Morrissey’s melodies are sometimes a bit samey, hovering around the same few notes, but the lyrics are some of the best of all time, and best of all, they’re floating over Johnny Marr’s guitar. I like Morrissey a lot as a solo artist (less so lately, given his propensity for scheduling and then cancelling huge, expensive concerts), but what he did with Marr was pretty unstoppable.
Which is why I love the Smiths even more than I love rock journalism. And by the time this album was ten years old, the Smiths would help introduce me to someone I love even more than the Smiths or rock journalism. But all in good time.
Robyn Hitchcock, I Often Dream of Trains
Hitchcock’s first foray into sparse solo territory, with piano, guitar, harmonica, and lots of space. Full of achingly beautiful acoustic ballads like “Autumn Is Your Last Chance,” the title track, and “Cathedral,” but also hilarious/annoying a capella numbers like “Uncorrected Personality Traits” and “Furry Green Atom Bowl,” not to mention the spirited loneliness complaint “Sometimes I Wish I Was a Pretty Girl” (“so I could whoop myself in the shower”).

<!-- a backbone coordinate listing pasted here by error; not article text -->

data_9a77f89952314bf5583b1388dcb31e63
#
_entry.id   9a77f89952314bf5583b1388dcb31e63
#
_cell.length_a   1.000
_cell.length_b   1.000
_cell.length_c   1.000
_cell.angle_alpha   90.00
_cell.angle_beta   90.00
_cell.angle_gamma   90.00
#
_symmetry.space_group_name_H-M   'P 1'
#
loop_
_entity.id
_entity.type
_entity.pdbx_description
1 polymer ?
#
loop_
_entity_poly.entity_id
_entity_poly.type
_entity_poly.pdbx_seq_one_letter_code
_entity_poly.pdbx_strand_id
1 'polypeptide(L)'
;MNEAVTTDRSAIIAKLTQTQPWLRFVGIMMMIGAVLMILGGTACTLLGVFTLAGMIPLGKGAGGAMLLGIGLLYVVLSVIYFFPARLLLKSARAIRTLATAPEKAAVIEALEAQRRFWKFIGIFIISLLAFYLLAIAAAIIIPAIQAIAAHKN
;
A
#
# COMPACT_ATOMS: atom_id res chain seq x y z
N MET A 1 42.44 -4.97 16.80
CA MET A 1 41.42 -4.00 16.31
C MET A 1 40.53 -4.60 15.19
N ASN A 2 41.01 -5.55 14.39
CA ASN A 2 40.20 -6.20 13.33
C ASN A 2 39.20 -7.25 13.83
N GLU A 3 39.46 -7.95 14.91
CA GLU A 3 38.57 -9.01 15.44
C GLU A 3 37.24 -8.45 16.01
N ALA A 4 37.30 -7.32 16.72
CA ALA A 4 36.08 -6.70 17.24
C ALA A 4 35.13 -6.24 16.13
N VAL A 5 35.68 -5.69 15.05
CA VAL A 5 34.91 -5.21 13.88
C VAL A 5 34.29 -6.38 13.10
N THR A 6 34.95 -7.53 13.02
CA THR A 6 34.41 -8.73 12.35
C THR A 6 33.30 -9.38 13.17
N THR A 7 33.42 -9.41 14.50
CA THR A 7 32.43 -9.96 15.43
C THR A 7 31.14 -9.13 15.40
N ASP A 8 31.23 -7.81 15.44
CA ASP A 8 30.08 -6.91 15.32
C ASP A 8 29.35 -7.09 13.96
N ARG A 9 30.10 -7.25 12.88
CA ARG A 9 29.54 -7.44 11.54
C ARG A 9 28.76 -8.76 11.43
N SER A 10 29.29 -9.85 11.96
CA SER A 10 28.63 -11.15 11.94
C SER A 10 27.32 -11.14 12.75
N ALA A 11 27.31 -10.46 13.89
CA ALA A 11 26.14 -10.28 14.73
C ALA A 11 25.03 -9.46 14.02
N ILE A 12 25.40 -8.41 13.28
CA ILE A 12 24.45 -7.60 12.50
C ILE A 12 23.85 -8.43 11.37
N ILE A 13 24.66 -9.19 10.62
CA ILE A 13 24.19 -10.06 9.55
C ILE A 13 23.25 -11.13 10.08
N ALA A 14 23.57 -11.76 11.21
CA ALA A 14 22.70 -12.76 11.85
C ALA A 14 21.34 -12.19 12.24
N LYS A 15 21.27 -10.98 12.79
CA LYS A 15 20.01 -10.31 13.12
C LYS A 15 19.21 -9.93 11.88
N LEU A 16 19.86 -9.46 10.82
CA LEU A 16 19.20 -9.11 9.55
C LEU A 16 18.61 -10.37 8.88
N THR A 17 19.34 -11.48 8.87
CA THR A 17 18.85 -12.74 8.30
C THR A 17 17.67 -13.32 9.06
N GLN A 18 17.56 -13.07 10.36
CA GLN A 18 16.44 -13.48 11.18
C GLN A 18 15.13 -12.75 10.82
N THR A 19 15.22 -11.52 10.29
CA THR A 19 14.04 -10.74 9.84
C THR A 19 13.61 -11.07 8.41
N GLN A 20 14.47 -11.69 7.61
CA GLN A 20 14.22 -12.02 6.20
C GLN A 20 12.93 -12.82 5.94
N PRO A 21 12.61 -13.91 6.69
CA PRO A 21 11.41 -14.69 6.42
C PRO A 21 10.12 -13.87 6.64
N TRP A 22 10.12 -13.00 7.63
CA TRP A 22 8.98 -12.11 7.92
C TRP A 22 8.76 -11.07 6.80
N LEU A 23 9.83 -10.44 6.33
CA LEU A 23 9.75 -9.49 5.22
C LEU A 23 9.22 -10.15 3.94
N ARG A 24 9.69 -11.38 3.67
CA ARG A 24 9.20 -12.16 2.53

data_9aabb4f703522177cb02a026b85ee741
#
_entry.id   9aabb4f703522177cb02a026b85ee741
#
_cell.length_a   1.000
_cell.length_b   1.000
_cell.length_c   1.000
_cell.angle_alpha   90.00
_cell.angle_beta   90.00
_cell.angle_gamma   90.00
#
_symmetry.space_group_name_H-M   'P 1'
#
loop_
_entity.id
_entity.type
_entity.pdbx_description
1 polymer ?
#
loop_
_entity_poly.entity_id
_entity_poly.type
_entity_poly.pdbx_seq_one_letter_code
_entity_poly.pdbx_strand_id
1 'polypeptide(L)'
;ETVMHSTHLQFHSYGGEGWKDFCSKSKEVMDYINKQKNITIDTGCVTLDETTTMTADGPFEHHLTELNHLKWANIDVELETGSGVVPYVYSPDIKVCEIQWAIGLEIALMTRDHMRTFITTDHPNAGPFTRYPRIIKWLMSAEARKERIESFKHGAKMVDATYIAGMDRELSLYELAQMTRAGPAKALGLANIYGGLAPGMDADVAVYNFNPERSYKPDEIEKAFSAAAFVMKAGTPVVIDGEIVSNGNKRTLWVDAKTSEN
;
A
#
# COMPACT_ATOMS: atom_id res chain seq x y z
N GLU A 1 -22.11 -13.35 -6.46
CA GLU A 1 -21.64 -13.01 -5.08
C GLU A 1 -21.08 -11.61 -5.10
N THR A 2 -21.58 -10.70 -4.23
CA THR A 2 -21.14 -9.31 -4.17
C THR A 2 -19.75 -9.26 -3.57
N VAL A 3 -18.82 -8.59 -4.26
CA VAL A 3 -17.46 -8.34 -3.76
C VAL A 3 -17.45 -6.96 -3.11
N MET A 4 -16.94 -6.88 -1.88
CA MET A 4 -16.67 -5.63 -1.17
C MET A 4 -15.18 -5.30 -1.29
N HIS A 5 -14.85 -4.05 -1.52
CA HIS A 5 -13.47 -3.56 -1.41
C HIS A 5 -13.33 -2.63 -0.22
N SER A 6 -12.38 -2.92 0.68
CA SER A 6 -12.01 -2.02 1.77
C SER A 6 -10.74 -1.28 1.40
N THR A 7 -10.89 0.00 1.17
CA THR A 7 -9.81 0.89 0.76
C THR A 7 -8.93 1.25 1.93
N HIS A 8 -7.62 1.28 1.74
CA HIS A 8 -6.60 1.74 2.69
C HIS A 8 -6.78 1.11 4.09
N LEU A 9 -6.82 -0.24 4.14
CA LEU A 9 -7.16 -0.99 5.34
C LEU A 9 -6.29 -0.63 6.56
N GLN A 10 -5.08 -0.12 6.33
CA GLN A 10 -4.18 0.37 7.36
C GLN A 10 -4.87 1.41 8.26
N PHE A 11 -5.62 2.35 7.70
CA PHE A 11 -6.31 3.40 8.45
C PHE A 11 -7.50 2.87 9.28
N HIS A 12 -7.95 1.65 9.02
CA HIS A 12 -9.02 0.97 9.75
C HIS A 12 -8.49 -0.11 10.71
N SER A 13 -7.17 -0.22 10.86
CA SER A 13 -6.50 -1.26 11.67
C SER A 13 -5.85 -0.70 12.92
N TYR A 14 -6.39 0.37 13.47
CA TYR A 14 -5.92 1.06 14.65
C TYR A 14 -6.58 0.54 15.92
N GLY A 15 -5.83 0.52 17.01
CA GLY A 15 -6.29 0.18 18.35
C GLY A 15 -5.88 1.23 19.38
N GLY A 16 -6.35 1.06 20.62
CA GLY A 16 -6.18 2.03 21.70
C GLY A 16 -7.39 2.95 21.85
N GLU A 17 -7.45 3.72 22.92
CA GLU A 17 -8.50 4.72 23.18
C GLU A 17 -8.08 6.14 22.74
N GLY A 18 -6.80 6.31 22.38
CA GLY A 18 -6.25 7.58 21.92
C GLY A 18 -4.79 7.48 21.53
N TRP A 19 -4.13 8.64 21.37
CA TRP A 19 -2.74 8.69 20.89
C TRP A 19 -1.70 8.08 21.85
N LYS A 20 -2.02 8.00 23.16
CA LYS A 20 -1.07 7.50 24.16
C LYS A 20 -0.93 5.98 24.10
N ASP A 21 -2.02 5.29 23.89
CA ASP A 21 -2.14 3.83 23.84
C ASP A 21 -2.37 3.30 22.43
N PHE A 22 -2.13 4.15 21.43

XTC, The Big Express
Yet another amazing XTC album, one of my favorites. It was their hardest-sounding record in several years, full of whipcracks and the Linn LM-1 (the best drum machine ever made) and wriggling, sinewy guitar. “Wake Up” is one of Colin Moulding’s best, and Andy Partridge’s vocals have never sounded stronger than they do on “Shake You Donkey Up,” “Seagulls Screaming Kiss Her, Kiss Her,” “(The Everyday Story of) Smalltown,” and “I Bought Myself a Liarbird.”
Laurie Anderson, Mister Heartbreak
The first Laurie Anderson song I heard, “O Superman,” gave me what Buffy Summers calls “the wiggins.” That “ha ha ha ha ha” vocal rhythm track gives me vertigo to the point where I want to throw up. Luckily it’s not on this album, and instead we get the slithery myth “Langue D’Amour,” the gorgeous hypnotic postcard “Blue Lagoon,” Anderson’s version of her duet with Peter Gabriel “Excellent Birds,” and what I can only describe as Where the Wild Things Are for grownup office workers, “Sharkey’s Day.” It also includes “Sharkey’s Night,” which is basically a remix of “Sharkey’s Day” with spoken-word vocals by William S. Burroughs. Gloriously weird.
- The Smiths, The Smiths
- REM, Reckoning
- Depeche Mode, Some Great Reward
- The Cure, The Top
- Siouxsie and the Banshees, Hyaena
- The Pretenders, Learning to Crawl
- Eurythmics, 1984
- The Bangles, All Over the Place
- Madonna, Like a Virgin
- Prince, Purple Rain